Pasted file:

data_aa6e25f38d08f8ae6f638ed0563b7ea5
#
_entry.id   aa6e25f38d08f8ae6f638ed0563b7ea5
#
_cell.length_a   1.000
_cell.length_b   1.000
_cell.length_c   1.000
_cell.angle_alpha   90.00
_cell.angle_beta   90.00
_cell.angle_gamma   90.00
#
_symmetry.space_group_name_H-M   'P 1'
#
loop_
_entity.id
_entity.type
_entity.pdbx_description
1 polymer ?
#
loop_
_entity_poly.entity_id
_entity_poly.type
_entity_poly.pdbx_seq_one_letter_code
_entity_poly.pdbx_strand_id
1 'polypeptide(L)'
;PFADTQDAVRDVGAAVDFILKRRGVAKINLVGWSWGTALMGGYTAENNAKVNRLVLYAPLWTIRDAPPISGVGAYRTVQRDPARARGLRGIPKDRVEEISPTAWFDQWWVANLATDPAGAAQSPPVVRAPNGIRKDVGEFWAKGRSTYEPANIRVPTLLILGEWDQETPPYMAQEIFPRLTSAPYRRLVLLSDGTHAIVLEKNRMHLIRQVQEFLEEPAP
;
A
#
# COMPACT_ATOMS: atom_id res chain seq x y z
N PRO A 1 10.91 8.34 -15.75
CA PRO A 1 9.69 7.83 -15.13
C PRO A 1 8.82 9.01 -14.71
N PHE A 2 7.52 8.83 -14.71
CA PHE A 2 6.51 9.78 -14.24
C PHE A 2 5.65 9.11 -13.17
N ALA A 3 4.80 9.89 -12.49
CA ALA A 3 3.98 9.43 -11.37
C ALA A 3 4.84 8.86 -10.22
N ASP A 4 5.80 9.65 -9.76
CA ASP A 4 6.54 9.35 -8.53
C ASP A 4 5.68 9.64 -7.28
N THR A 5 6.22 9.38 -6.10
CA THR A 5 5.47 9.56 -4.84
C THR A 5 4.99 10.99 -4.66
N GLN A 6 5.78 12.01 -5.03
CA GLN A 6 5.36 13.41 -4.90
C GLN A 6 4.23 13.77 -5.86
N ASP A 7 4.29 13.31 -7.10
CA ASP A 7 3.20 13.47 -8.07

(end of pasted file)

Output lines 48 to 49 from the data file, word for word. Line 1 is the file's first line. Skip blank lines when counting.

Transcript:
C GLN A 6 4.23 13.77 -5.86
N ASP A 7 4.29 13.31 -7.10